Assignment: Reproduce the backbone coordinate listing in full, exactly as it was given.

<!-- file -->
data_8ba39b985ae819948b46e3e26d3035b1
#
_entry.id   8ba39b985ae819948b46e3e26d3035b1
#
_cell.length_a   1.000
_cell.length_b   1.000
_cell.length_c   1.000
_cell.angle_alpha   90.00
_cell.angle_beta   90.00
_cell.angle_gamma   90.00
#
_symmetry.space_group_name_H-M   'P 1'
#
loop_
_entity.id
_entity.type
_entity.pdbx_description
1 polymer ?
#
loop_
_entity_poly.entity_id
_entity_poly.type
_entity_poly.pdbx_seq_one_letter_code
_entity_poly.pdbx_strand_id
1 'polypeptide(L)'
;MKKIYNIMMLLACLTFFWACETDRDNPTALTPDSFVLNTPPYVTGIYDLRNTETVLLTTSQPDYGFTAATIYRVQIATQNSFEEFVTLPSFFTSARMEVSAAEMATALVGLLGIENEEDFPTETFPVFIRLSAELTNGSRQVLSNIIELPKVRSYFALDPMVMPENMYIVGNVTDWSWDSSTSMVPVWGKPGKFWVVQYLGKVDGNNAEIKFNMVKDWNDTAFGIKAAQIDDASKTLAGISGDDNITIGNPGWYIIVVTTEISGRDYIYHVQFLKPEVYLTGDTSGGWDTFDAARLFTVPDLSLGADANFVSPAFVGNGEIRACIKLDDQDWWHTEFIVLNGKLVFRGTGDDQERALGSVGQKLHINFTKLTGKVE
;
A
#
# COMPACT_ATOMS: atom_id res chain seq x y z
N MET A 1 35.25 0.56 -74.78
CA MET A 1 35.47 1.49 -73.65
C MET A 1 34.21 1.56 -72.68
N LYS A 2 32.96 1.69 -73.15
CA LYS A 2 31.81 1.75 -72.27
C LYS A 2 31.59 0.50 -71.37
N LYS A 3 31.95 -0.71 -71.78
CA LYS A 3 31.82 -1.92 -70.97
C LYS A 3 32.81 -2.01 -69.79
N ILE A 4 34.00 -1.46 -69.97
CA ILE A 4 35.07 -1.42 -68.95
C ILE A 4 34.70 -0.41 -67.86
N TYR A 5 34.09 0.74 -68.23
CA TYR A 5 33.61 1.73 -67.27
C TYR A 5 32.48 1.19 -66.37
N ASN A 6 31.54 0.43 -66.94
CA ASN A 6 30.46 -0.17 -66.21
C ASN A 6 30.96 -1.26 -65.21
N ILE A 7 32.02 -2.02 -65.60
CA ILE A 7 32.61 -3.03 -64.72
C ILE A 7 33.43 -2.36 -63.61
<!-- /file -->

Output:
data_8ba39b985ae819948b46e3e26d3035b1
#
_entry.id   8ba39b985ae819948b46e3e26d3035b1
#
_cell.length_a   1.000
_cell.length_b   1.000
_cell.length_c   1.000
_cell.angle_alpha   90.00
_cell.angle_beta   90.00
_cell.angle_gamma   90.00
#
_symmetry.space_group_name_H-M   'P 1'
#
loop_
_entity.id
_entity.type
_entity.pdbx_description
1 polymer ?
#
loop_
_entity_poly.entity_id
_entity_poly.type
_entity_poly.pdbx_seq_one_letter_code
_entity_poly.pdbx_strand_id
1 'polypeptide(L)'
;MKKIYNIMMLLACLTFFWACETDRDNPTALTPDSFVLNTPPYVTGIYDLRNTETVLLTTSQPDYGFTAATIYRVQIATQNSFEEFVTLPSFFTSARMEVSAAEMATALVGLLGIENEEDFPTETFPVFIRLSAELTNGSRQVLSNIIELPKVRSYFALDPMVMPENMYIVGNVTDWSWDSSTSMVPVWGKPGKFWVVQYLGKVDGNNAEIKFNMVKDWNDTAFGIKAAQIDDASKTLAGISGDDNITIGNPGWYIIVVTTEISGRDYIYHVQFLKPEVYLTGDTSGGWDTFDAARLFTVPDLSLGADANFVSPAFVGNGEIRACIKLDDQDWWHTEFIVLNGKLVFRGTGDDQERALGSVGQKLHINFTKLTGKVE
;
A
#
# COMPACT_ATOMS: atom_id res chain seq x y z
N MET A 1 35.25 0.56 -74.78
CA MET A 1 35.47 1.49 -73.65
C MET A 1 34.21 1.56 -72.68
N LYS A 2 32.96 1.69 -73.15
CA LYS A 2 31.81 1.75 -72.27
C LYS A 2 31.59 0.50 -71.37
N LYS A 3 31.95 -0.71 -71.78
CA LYS A 3 31.82 -1.92 -70.97
C LYS A 3 32.81 -2.01 -69.79
N ILE A 4 34.00 -1.46 -69.97
CA ILE A 4 35.07 -1.42 -68.95
C ILE A 4 34.70 -0.41 -67.86
N TYR A 5 34.09 0.74 -68.23
CA TYR A 5 33.61 1.73 -67.27
C TYR A 5 32.48 1.19 -66.37
N ASN A 6 31.54 0.43 -66.94
CA ASN A 6 30.46 -0.17 -66.21
C ASN A 6 30.96 -1.26 -65.21
N ILE A 7 32.02 -2.02 -65.60
CA ILE A 7 32.61 -3.03 -64.72
C ILE A 7 33.43 -2.36 -63.61